Monday, February 28, 2011

Queen of the night

A year ago, my friend gave me a cutting of the Epiphyllum Oxypetalum. The cutting was floppy and unimpressive. I simply chucked it in a large pot of soil and propped it up with a metal stand. It grew very slowly, flopping over the metal stand like a sickly plant.

Then suddenly, a small flower bud appeared last week. I wasn't expecting much out of this little bud but when I walked into my garden at 5.30am this morning, I was surprised to see a large white flower. It was so impressive, I quickly grabbed my camera.

I've come to learn that the flower rarely blooms and only at night. Just as mysteriously, it wilts before dawn.

The Chinese idiom 曇花一現 (tan hua yi xian) uses this flower (tan-hua; 曇花) to describe someone who has an impressive but very brief moment of glory, like a "flash in a pan", since the flower can take a year to bloom and only blooms over a single night. Therefore someone described as "曇花一現" is generally understood to be a person who shows off or unexpectedly gains some achievement and is thought to be an exception or only lucky.

I took another peek before I left my house at 6.30am. True enough, the gorgeous bloom had already wilted. I was so lucky to witness it's short moment of glory.

Friday, February 25, 2011

Rocket and friends

When my friends came from UK two weeks ago, they brought me some seeds of the wild and cultivated arugula (rocket). I love this peppery salad green but found it impossible to get the seeds in Singapore.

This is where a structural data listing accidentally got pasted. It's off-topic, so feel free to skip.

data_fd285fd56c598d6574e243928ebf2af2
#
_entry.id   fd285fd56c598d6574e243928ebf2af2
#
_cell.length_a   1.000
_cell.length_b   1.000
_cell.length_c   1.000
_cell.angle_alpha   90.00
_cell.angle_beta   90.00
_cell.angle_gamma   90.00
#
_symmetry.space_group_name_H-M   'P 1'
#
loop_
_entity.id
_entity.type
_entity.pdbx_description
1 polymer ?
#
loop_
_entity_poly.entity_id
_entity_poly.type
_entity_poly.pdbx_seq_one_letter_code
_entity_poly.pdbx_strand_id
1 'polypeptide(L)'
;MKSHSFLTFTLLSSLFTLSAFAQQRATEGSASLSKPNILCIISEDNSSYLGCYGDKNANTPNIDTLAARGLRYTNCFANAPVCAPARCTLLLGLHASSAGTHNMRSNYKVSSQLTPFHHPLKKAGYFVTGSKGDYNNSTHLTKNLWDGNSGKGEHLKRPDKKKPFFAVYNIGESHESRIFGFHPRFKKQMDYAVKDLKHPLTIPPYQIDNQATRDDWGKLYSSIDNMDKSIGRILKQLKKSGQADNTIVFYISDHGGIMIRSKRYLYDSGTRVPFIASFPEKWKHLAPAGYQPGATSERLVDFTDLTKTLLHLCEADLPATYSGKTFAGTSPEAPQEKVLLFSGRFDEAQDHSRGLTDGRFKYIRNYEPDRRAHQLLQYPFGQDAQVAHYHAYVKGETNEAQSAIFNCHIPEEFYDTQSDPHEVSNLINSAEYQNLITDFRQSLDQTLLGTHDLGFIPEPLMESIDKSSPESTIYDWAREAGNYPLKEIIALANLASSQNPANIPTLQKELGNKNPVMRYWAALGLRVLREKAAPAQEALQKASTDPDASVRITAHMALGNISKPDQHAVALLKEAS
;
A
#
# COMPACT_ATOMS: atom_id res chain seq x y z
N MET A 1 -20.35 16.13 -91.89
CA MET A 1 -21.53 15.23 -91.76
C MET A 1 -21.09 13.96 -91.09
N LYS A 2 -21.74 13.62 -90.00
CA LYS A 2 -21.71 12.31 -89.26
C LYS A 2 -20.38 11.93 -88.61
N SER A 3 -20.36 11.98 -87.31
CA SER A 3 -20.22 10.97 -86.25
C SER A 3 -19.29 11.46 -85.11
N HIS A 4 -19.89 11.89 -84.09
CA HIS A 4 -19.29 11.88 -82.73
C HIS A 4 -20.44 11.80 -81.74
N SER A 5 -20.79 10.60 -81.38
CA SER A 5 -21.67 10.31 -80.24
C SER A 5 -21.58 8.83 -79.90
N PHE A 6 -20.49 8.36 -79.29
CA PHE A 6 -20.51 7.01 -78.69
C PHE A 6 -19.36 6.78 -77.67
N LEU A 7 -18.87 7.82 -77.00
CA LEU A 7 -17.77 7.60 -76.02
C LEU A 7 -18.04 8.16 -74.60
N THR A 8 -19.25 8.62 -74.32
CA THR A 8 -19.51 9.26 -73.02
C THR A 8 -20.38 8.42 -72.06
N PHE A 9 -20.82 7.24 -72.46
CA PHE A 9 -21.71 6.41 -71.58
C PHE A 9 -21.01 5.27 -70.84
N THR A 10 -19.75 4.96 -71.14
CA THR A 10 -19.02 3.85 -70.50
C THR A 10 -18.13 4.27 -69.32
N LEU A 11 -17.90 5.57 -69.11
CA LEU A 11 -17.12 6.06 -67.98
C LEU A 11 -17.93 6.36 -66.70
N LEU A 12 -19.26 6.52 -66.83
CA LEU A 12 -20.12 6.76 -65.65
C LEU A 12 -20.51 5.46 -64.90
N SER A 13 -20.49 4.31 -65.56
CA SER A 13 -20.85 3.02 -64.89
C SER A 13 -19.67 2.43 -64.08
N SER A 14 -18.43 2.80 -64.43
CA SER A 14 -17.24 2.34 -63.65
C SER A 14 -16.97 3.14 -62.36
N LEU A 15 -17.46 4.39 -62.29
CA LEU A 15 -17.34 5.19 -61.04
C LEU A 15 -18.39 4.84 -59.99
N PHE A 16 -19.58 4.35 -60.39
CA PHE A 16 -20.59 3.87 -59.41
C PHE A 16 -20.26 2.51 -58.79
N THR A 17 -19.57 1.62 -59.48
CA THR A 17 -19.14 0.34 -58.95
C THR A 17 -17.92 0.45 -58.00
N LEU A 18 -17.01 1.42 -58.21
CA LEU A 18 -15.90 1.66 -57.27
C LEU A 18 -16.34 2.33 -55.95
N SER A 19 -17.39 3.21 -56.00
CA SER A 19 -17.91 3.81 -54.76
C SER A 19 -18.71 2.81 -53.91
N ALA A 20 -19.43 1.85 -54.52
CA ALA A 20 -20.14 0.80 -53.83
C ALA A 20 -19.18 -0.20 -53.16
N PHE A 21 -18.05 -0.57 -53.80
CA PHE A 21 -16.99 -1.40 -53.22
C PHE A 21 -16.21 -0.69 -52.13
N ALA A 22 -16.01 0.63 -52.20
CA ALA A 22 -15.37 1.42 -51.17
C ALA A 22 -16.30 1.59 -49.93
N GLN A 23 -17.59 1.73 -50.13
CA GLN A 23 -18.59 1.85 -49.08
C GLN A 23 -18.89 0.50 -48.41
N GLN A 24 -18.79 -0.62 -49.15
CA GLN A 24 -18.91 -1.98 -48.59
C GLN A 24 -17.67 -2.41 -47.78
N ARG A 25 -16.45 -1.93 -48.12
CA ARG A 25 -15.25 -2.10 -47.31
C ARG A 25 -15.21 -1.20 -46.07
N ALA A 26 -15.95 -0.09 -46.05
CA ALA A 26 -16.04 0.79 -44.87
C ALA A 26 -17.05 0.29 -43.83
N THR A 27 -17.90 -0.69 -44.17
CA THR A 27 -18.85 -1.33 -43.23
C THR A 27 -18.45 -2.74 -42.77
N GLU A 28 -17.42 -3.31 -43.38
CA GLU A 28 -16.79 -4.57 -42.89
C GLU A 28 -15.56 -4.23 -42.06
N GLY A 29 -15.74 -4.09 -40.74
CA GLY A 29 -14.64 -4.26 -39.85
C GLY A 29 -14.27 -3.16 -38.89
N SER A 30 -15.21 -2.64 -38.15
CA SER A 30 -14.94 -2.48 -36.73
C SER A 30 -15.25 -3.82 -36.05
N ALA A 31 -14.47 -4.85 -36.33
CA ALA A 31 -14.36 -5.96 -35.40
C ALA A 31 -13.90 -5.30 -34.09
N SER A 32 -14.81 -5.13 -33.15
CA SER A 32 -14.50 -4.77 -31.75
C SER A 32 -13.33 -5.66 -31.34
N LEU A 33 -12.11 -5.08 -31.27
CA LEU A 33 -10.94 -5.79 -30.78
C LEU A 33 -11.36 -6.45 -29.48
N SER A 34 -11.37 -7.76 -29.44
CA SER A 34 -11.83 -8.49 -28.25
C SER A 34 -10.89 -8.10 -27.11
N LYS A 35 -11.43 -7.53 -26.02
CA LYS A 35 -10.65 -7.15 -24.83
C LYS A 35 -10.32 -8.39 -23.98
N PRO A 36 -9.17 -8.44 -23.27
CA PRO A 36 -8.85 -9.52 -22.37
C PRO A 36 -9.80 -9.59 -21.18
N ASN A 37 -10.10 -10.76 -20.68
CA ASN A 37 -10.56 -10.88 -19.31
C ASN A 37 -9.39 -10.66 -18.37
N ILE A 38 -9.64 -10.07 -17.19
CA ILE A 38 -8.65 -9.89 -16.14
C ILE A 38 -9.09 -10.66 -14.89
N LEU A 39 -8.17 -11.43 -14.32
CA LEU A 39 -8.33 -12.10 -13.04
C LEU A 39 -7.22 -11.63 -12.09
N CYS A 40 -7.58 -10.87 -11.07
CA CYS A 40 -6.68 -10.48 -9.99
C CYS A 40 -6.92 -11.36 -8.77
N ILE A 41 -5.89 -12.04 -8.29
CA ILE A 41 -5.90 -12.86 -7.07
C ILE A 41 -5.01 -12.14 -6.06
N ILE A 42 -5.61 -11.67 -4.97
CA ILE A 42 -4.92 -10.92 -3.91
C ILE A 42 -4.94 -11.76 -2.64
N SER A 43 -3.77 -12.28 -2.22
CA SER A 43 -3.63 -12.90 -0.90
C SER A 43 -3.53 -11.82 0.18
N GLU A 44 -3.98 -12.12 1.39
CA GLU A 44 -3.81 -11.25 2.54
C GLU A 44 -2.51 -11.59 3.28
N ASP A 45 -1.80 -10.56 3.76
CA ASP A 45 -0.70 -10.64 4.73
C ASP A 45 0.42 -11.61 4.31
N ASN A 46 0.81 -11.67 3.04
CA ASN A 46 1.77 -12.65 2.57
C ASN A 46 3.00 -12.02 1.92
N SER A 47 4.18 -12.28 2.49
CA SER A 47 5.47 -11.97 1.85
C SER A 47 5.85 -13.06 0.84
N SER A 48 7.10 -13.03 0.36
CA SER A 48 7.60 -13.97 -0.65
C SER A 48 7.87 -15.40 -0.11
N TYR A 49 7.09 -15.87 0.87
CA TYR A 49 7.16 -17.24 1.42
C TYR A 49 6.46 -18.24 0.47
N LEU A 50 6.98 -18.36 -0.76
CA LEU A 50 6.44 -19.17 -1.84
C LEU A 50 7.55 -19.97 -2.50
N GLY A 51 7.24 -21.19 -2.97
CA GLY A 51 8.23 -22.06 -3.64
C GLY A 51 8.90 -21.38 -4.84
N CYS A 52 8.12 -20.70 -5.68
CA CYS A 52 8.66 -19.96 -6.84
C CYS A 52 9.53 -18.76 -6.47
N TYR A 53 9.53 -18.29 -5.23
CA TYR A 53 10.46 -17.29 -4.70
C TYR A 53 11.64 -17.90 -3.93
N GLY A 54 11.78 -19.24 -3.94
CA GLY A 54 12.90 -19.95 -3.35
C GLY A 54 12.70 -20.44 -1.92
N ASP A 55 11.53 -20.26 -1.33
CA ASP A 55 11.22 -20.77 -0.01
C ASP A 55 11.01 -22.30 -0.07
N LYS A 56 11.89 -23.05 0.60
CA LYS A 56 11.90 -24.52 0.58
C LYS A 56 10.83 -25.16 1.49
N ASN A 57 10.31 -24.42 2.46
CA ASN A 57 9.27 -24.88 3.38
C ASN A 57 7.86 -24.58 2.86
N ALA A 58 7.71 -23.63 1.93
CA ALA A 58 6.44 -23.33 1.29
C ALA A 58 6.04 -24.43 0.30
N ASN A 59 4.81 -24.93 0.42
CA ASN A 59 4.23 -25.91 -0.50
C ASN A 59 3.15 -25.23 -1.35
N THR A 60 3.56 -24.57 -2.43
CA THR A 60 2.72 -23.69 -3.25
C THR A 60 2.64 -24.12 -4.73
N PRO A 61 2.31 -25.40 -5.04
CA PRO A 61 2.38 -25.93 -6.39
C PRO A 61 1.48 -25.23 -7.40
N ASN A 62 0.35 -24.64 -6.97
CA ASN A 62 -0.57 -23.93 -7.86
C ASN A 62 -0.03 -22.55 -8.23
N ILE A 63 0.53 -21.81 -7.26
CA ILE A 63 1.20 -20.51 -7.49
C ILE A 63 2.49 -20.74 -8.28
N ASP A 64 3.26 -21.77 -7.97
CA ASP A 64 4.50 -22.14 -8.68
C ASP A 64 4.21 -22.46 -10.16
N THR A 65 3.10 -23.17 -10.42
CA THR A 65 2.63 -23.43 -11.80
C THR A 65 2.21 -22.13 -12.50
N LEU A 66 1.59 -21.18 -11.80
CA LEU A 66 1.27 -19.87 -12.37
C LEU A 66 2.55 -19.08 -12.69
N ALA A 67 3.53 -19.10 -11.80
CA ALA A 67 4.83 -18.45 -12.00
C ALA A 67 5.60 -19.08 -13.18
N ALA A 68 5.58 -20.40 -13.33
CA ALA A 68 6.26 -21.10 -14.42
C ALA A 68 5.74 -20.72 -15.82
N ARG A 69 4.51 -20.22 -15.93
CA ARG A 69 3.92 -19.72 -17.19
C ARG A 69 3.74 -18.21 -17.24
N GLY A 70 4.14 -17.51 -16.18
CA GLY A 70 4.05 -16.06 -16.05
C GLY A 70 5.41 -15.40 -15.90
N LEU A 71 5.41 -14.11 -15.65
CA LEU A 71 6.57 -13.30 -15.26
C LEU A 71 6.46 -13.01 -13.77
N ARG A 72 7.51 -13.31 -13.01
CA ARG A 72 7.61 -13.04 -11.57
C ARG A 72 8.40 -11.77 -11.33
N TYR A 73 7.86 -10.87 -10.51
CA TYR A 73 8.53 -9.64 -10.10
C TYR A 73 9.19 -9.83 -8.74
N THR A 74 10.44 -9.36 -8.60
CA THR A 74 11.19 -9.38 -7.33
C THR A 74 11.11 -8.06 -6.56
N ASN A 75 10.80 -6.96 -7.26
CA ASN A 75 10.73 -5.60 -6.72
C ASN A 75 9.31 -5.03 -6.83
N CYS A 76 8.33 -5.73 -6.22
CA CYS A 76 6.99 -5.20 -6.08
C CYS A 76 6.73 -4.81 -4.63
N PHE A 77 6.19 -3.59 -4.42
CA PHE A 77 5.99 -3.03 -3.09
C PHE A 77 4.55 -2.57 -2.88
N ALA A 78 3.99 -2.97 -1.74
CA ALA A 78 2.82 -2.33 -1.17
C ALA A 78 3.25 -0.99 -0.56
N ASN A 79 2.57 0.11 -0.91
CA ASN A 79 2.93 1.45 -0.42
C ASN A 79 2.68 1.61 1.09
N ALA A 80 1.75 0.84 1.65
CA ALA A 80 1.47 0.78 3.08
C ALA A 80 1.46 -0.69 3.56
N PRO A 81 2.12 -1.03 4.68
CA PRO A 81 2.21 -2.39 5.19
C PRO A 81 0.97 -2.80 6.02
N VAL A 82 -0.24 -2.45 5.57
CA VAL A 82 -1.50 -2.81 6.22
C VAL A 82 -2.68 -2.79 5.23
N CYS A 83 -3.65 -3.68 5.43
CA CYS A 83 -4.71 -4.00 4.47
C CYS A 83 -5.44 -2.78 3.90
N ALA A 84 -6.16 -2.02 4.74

The moment I got the seeds, I quickly scattered them in my garden. They are not called rocket for nothing. These are fast growers and they germinated within 2 days. Now I have 2 large pots of rocket in my garden.

The weather must have been good for the plants for they are all flowering all of a sudden. The miniature rose plant is filled with gorgeous yellow blooms.

There are pink periwinkle flowers everywhere.

Even the adenium is flowering for the very first time.

And the best thing is, this funny looking succulent given by a friend has produced a cute little bud.

Thursday, February 17, 2011

Big yam, small yam

Six months ago, I blogged about the yam which I grew in my compost bin. At that time, young leaves were just starting to appear from the stump I buried in the soil.

Photo taken on 6 September 2010.

Look at the difference now. The episcia is jostling for space with the yam. And the 'mother' yam has produced two smaller offsprings.

Photo taken today.

The mother yam has a big tuber. I'll harvest this big one and let the offsprings produce more tubers for me.

The other smaller variety that I've grown in a smaller pot looks ready for eating too.

Small variety.

Saturday, February 12, 2011


The narcissus bulb that I bought in Hong Kong a month back has grown quite a bit, though not in time to produce flowers for the Chinese New Year.

Wednesday, February 2, 2011

Happy new year!

We're celebrating Chinese New Year and I've decorated the house with flowers.

Wishing all my Chinese friends a Happy New Year!

Tuesday, February 1, 2011


My heart jumped for joy when I saw this group of succulents (large ones) at a temple in Penang.

I love growing succulents as they make excellent display plants in dish gardens but they just don't do well in our humid tropical climate.

About a year ago, I started a dish garden with 8 different species of succulents. Today, only four remain and are doing well.